It was the locals who pioneered dune sports because the Algodones were right there in our back yard and there was plenty of sand for everyone. Only later, in the 1970s, did the metropolitan off-road crowd evolve, and that's when all hell broke loose.
They came in droves: 50,000, 75,000, 100,000 people visiting Algodones on a big holiday weekend. Each one hauling his or her own brand of destruction, tearing up the dunes and all of God's little creatures that rightfully claim them as their habitat, one big orgy powered by gasoline and alcohol. Then more came, squandering millions of dollars on our local economy as they paraded their $1,000, $10,000, $100,000 toys through our towns and cities. And what for all that the Bureau of Land Management had to get off their butts and earn a living, as well they should, because some of that desert crowd was getting a little out of hand. The rule of law had to be restored.
Now the environmentalists know about the Algodones, too, and they can't stand the thought of those pristine lands being defaced and defiled and set upon by the unclean, unwashed hordes that flock en masse each and every weekend (except for the five months of the year when it's so dang hot out the sidewinders only venture out after sundown) with their gas-guzzling, weed-killing, tortoise-smashing death machines.
So what do they decide is best? Shut it down! Now! No, not now! Yesterday! Yeah, that's it! They've got the ear of a federal judge in San Francisco, a bunch of their friends and brethren at the BLM and the Fish and Wildlife Service and they cook up an endangered species or two, crank up the propaganda machine and outgun or outwit a politically weak opposition. Oh, and I'd like to personally thank the distinguished lady Senator from California (the ex-mayor one) for her pioneering environmentally safe spirit and unbending support.
So what's my point? They've ruined it for me. All of them. Every single one of the aforementioned individuals and groups. The pleasant memories of the Algodones I cherish are fading now. It's all about the ill-conceived legislation, the crowds, the fees, the garbage, the BLM telling me to park farther off the road, to slow down and asking for my ORV's current registration every time I visit. There's that helicopter the environmentalists leased to harass the duners and monitor the restricted areas and then there's the jackass that just rode through my campfire. They've all screwed up what used to be one of my all-time favorite destinations.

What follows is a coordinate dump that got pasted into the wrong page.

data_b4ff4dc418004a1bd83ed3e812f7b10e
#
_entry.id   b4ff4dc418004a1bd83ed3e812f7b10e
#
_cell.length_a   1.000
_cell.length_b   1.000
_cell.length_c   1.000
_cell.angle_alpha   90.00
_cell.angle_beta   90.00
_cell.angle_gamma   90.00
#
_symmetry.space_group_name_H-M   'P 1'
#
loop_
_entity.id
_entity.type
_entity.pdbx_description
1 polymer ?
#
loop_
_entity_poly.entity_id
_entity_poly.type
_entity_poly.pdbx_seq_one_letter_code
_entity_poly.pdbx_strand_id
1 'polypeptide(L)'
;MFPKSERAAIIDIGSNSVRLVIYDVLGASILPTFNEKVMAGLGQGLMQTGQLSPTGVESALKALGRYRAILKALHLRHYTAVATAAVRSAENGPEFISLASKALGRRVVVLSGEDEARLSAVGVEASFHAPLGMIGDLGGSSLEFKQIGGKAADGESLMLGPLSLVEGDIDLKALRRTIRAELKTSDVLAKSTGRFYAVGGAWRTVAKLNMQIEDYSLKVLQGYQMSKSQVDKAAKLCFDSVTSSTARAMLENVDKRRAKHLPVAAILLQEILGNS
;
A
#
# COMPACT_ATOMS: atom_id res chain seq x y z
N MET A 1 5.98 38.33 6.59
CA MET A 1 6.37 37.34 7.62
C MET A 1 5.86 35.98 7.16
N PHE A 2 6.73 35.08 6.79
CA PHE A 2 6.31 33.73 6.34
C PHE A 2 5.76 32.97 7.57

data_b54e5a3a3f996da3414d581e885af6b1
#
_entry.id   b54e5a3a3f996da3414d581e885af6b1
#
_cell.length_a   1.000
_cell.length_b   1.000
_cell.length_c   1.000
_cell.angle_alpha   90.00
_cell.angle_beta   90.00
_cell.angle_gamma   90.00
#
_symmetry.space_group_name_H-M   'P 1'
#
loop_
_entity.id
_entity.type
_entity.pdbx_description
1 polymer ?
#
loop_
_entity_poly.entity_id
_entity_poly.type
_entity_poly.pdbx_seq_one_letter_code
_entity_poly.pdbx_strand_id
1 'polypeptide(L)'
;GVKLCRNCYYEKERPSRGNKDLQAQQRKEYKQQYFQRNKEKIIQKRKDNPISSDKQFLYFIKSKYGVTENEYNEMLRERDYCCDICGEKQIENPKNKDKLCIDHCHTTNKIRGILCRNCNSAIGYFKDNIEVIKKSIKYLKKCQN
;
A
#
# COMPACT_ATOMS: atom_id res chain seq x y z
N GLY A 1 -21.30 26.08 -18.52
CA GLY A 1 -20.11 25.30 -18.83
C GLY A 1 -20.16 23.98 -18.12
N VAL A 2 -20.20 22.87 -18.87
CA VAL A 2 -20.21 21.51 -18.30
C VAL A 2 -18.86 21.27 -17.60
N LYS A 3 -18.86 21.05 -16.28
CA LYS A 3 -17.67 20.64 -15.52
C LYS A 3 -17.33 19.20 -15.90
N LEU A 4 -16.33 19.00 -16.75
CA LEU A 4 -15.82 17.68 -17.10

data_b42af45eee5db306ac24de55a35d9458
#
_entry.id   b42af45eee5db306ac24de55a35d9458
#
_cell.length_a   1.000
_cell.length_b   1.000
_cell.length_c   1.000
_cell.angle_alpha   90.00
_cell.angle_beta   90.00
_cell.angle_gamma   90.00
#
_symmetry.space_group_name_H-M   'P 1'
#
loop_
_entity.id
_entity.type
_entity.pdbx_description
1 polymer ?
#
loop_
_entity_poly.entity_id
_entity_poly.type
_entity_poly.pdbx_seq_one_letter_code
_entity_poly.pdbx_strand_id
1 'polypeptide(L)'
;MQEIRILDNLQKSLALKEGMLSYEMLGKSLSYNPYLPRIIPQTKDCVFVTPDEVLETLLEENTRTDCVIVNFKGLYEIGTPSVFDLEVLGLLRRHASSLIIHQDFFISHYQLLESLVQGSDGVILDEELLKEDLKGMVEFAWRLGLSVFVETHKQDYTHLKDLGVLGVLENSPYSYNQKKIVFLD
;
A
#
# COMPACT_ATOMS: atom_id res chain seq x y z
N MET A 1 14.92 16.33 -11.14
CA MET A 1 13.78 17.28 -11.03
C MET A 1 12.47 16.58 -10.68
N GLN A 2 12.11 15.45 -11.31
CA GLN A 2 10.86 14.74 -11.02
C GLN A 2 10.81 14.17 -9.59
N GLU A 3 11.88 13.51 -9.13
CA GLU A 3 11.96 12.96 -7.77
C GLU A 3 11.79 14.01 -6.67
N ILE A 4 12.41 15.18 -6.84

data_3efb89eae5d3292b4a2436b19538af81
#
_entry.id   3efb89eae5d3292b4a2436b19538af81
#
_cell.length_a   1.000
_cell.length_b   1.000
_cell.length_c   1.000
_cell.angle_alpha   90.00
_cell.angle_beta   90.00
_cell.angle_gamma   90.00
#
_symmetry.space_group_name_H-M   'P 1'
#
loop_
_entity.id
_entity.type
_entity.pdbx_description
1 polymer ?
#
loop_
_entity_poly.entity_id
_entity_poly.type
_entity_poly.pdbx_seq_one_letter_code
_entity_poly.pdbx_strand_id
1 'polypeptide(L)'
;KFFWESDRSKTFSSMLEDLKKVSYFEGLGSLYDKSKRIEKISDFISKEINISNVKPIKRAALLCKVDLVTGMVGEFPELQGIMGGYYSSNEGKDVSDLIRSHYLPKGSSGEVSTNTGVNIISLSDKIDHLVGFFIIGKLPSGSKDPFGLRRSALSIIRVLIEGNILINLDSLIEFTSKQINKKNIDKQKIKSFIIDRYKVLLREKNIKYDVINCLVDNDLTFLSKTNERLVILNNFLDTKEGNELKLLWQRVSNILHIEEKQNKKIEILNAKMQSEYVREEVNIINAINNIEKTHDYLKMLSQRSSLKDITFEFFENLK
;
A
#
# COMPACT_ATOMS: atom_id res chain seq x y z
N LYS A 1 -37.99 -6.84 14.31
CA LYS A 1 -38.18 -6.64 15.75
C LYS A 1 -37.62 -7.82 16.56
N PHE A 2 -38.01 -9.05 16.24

So all I am left with now are questions: Why can't all off-road enthusiasts have a little respect for the land, the law and their fellow enthusiasts and are their coalition dollars really being spent so wisely? Can the environmentalists show me their science; is there understanding of the habitat based on empirical evidence or anecdotal hysteria? Can't the politicians find a more urgent cause to champion and when is the last time they actually set foot in our desert? And are the bureaucrats charged with managing our public lands so inept or "green" that they can't or won't manage them competently, thereby ceding advantage to the environmentalists?
The Algodones were formed during the Pleistocene epoch, 10,000 to 20,000 years ago. They've been around a long time. Humans are no match for their extreme harshness. If you don't believe me take an afternoon buggy ride or better yet, walk out to Ernie's Hole in mid-August. I dare you. The blowing wind eventually buries or erases all traces of human activity in the sand.
Sound policy and sensible management are the keys to maintaining the Algodones for everyone to enjoy. Concentrating the duners into smaller and smaller areas is just going to invite more trouble and increase pressure to close the Algodones completely. Law-abiding citizens will become outlaws. I guarantee it.
Do you detect a measure of arrogance and selfishness in my rant? I certainly hope so. Because lost in the larger part of this fight over access to our public lands are the memories of how the Algodones were, not what they have become. I miss the days when I could stand atop Osborn Park on a pleasant afternoon and marvel at the view of the dunes stretching to the north before the Chocolate Mountains as far as the eye can see. By myself, alone.
C. Mark Brown, a vocational instructor at Calipatria State Prison, is a native of Brawley and still lives in that city.